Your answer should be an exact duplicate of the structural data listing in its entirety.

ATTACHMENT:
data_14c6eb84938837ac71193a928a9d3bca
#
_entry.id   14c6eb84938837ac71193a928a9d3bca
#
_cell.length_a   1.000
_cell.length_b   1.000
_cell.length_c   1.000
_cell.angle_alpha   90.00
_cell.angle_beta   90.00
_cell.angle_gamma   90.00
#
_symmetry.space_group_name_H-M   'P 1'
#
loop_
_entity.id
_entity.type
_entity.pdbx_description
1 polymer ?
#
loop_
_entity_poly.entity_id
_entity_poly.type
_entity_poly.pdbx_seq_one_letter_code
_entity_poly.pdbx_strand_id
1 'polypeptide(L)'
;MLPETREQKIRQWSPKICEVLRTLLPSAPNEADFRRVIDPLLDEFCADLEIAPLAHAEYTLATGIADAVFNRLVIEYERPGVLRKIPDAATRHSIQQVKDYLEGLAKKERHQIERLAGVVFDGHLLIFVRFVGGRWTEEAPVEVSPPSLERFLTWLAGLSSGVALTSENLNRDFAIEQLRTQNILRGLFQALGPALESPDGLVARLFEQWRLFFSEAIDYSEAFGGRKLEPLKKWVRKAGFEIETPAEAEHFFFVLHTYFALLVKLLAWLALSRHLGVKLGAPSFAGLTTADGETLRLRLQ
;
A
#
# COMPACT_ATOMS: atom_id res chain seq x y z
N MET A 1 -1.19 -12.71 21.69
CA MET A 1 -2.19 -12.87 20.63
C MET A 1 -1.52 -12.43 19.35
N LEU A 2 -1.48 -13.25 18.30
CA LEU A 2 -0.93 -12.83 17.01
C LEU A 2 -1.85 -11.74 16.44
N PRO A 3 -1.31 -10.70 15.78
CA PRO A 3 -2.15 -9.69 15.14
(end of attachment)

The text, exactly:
data_14c6eb84938837ac71193a928a9d3bca
#
_entry.id   14c6eb84938837ac71193a928a9d3bca
#
_cell.length_a   1.000
_cell.length_b   1.000
_cell.length_c   1.000
_cell.angle_alpha   90.00
_cell.angle_beta   90.00
_cell.angle_gamma   90.00
#
_symmetry.space_group_name_H-M   'P 1'
#
loop_
_entity.id
_entity.type
_entity.pdbx_description
1 polymer ?
#
loop_
_entity_poly.entity_id
_entity_poly.type
_entity_poly.pdbx_seq_one_letter_code
_entity_poly.pdbx_strand_id
1 'polypeptide(L)'
;MLPETREQKIRQWSPKICEVLRTLLPSAPNEADFRRVIDPLLDEFCADLEIAPLAHAEYTLATGIADAVFNRLVIEYERPGVLRKIPDAATRHSIQQVKDYLEGLAKKERHQIERLAGVVFDGHLLIFVRFVGGRWTEEAPVEVSPPSLERFLTWLAGLSSGVALTSENLNRDFAIEQLRTQNILRGLFQALGPALESPDGLVARLFEQWRLFFSEAIDYSEAFGGRKLEPLKKWVRKAGFEIETPAEAEHFFFVLHTYFALLVKLLAWLALSRHLGVKLGAPSFAGLTTADGETLRLRLQ
;
A
#
# COMPACT_ATOMS: atom_id res chain seq x y z
N MET A 1 -1.19 -12.71 21.69
CA MET A 1 -2.19 -12.87 20.63
C MET A 1 -1.52 -12.43 19.35
N LEU A 2 -1.48 -13.25 18.30
CA LEU A 2 -0.93 -12.83 17.01
C LEU A 2 -1.85 -11.74 16.44
N PRO A 3 -1.31 -10.70 15.78
CA PRO A 3 -2.15 -9.69 15.14